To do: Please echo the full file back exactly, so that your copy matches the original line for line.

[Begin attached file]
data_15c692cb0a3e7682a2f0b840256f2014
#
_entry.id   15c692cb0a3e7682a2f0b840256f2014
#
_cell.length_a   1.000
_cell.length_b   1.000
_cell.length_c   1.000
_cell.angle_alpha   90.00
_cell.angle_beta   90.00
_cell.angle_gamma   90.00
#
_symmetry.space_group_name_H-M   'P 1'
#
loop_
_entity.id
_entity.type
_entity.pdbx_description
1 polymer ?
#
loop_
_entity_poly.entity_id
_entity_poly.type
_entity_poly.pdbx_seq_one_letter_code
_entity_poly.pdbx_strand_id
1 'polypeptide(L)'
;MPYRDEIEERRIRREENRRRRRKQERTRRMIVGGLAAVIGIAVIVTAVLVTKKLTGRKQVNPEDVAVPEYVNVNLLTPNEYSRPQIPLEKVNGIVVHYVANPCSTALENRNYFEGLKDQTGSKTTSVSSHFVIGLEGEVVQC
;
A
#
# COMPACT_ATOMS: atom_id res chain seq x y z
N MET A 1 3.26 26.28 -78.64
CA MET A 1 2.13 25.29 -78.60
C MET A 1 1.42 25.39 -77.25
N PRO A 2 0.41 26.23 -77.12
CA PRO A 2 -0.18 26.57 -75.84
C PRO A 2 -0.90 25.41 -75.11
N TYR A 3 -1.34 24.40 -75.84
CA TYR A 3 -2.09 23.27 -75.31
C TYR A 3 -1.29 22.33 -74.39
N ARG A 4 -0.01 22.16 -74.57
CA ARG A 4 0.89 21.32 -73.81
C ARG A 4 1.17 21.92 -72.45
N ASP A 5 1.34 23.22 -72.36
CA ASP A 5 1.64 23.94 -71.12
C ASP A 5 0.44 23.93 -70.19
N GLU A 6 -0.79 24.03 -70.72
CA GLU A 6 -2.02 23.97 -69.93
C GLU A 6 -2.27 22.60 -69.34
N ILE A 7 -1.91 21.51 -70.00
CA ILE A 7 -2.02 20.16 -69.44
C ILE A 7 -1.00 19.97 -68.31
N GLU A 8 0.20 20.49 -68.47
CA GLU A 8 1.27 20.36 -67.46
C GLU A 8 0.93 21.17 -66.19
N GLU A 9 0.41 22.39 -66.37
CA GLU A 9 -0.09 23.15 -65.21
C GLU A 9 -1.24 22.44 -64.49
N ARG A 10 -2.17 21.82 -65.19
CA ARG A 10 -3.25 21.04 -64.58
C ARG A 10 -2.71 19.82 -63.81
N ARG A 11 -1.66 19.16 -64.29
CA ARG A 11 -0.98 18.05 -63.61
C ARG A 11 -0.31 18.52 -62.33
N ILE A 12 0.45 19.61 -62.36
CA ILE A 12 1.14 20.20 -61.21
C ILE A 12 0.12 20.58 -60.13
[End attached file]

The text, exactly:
data_15c692cb0a3e7682a2f0b840256f2014
#
_entry.id   15c692cb0a3e7682a2f0b840256f2014
#
_cell.length_a   1.000
_cell.length_b   1.000
_cell.length_c   1.000
_cell.angle_alpha   90.00
_cell.angle_beta   90.00
_cell.angle_gamma   90.00
#
_symmetry.space_group_name_H-M   'P 1'
#
loop_
_entity.id
_entity.type
_entity.pdbx_description
1 polymer ?
#
loop_
_entity_poly.entity_id
_entity_poly.type
_entity_poly.pdbx_seq_one_letter_code
_entity_poly.pdbx_strand_id
1 'polypeptide(L)'
;MPYRDEIEERRIRREENRRRRRKQERTRRMIVGGLAAVIGIAVIVTAVLVTKKLTGRKQVNPEDVAVPEYVNVNLLTPNEYSRPQIPLEKVNGIVVHYVANPCSTALENRNYFEGLKDQTGSKTTSVSSHFVIGLEGEVVQC
;
A
#
# COMPACT_ATOMS: atom_id res chain seq x y z
N MET A 1 3.26 26.28 -78.64
CA MET A 1 2.13 25.29 -78.60
C MET A 1 1.42 25.39 -77.25
N PRO A 2 0.41 26.23 -77.12
CA PRO A 2 -0.18 26.57 -75.84
C PRO A 2 -0.90 25.41 -75.11
N TYR A 3 -1.34 24.40 -75.84
CA TYR A 3 -2.09 23.27 -75.31
C TYR A 3 -1.29 22.33 -74.39
N ARG A 4 -0.01 22.16 -74.57
CA ARG A 4 0.89 21.32 -73.81
C ARG A 4 1.17 21.92 -72.45
N ASP A 5 1.34 23.22 -72.36
CA ASP A 5 1.64 23.94 -71.12
C ASP A 5 0.44 23.93 -70.19
N GLU A 6 -0.79 24.03 -70.72
CA GLU A 6 -2.02 23.97 -69.93
C GLU A 6 -2.27 22.60 -69.34
N ILE A 7 -1.91 21.51 -70.00
CA ILE A 7 -2.02 20.16 -69.44
C ILE A 7 -1.00 19.97 -68.31
N GLU A 8 0.20 20.49 -68.47
CA GLU A 8 1.27 20.36 -67.46
C GLU A 8 0.93 21.17 -66.19
N GLU A 9 0.41 22.39 -66.37
CA GLU A 9 -0.09 23.15 -65.21
C GLU A 9 -1.24 22.44 -64.49
N ARG A 10 -2.17 21.82 -65.19
CA ARG A 10 -3.25 21.04 -64.58
C ARG A 10 -2.71 19.82 -63.81
N ARG A 11 -1.66 19.16 -64.29
CA ARG A 11 -0.98 18.05 -63.61
C ARG A 11 -0.31 18.52 -62.33
N ILE A 12 0.45 19.61 -62.36
CA ILE A 12 1.14 20.20 -61.21
C ILE A 12 0.12 20.58 -60.13